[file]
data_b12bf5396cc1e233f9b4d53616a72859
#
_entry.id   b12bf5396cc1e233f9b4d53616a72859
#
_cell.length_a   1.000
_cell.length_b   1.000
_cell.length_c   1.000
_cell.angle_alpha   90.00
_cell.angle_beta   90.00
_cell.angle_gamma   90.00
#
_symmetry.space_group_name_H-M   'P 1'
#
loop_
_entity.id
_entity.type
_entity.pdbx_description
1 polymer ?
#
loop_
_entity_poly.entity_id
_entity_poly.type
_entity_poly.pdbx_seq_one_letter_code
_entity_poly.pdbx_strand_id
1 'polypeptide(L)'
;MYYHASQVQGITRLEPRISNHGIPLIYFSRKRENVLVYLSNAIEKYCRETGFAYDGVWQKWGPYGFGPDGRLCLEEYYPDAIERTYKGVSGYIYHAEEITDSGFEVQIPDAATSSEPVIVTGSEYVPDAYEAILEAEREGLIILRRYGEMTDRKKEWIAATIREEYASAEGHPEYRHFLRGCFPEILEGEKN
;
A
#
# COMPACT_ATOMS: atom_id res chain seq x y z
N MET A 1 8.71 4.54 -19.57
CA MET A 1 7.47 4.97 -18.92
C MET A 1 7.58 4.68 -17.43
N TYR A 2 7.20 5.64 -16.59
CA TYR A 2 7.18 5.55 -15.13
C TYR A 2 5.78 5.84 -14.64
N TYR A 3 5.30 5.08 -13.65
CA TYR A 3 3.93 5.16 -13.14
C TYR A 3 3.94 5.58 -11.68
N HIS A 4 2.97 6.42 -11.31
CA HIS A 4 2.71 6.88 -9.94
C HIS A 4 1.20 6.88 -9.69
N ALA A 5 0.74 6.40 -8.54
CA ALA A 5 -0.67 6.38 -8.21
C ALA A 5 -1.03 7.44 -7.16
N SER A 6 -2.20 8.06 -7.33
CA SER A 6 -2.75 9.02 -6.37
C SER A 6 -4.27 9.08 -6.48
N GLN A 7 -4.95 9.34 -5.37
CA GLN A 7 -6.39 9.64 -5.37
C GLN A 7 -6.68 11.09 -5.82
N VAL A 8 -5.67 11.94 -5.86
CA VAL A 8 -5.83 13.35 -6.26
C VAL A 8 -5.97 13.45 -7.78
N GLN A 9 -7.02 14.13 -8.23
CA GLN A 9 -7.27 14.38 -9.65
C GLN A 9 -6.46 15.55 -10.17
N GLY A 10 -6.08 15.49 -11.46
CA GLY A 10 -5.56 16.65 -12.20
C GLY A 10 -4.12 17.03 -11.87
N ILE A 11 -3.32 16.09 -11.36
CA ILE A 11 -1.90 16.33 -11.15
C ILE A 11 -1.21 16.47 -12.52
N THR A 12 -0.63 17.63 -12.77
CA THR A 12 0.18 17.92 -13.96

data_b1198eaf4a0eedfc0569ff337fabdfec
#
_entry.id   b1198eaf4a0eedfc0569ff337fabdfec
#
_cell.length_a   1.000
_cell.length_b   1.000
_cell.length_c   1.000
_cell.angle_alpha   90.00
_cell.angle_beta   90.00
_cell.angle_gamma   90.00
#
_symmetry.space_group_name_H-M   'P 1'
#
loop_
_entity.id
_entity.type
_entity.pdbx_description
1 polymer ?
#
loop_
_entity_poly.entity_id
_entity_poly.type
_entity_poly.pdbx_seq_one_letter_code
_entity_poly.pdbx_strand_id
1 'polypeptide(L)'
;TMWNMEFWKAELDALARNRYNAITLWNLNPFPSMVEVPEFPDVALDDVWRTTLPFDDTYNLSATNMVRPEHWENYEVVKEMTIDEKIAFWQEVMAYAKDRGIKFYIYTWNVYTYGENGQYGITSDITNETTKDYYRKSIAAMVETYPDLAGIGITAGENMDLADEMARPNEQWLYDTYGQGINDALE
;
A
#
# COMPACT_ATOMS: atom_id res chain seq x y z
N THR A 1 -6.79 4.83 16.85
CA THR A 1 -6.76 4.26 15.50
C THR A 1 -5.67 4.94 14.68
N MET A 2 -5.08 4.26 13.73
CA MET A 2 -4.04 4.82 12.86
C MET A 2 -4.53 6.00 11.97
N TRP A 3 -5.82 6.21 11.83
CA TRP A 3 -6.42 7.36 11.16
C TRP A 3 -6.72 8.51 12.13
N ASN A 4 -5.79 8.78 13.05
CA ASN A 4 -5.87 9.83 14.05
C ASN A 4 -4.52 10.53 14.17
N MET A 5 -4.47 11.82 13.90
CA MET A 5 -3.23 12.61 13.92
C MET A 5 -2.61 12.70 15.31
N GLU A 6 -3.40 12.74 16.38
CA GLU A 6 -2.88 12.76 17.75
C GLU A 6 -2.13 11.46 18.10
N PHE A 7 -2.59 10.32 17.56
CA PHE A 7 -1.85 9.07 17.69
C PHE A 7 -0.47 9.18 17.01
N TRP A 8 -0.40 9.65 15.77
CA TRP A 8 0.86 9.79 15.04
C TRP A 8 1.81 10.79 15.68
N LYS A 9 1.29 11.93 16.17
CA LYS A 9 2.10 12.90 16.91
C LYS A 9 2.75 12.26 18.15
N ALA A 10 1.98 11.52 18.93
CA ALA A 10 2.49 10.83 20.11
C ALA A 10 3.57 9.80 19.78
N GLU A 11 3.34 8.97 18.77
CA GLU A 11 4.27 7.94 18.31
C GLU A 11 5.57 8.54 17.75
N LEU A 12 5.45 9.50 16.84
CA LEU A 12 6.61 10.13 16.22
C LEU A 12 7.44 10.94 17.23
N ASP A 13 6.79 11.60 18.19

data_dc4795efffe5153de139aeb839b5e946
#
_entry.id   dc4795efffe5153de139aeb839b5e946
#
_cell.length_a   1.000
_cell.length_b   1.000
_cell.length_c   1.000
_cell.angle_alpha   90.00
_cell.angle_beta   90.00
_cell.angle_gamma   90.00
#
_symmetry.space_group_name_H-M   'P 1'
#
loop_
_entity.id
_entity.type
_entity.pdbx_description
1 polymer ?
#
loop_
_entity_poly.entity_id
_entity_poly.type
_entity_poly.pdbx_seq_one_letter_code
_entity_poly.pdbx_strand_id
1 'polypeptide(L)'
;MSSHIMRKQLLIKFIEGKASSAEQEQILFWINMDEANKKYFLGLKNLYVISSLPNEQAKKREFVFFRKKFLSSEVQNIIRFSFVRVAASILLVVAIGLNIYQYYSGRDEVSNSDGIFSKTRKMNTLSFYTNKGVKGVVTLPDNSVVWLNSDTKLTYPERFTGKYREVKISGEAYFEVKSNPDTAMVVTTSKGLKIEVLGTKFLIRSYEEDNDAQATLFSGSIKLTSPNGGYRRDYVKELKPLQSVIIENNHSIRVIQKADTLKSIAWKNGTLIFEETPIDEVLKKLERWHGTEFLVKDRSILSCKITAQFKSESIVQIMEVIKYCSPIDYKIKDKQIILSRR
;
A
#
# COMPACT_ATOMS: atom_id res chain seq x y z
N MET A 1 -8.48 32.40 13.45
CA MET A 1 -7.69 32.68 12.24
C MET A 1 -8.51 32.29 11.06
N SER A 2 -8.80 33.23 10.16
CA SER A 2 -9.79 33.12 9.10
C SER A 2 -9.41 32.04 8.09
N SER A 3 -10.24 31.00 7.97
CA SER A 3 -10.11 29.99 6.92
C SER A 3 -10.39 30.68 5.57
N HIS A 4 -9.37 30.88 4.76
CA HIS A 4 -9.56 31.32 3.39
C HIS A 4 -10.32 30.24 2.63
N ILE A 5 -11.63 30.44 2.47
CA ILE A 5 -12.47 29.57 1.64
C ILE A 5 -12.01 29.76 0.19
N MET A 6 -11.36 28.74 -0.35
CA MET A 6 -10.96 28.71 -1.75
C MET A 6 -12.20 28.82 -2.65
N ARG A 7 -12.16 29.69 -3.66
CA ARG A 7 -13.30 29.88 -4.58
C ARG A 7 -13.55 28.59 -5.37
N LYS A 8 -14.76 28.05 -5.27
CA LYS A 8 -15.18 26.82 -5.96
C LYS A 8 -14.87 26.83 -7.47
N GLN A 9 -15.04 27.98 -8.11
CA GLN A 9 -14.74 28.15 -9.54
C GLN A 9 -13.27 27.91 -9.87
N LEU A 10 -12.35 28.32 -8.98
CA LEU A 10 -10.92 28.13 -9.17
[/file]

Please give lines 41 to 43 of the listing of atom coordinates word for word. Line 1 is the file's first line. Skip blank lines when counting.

CA HIS A 4 2.71 6.88 -9.94
C HIS A 4 1.20 6.88 -9.69
N ALA A 5 0.74 6.40 -8.54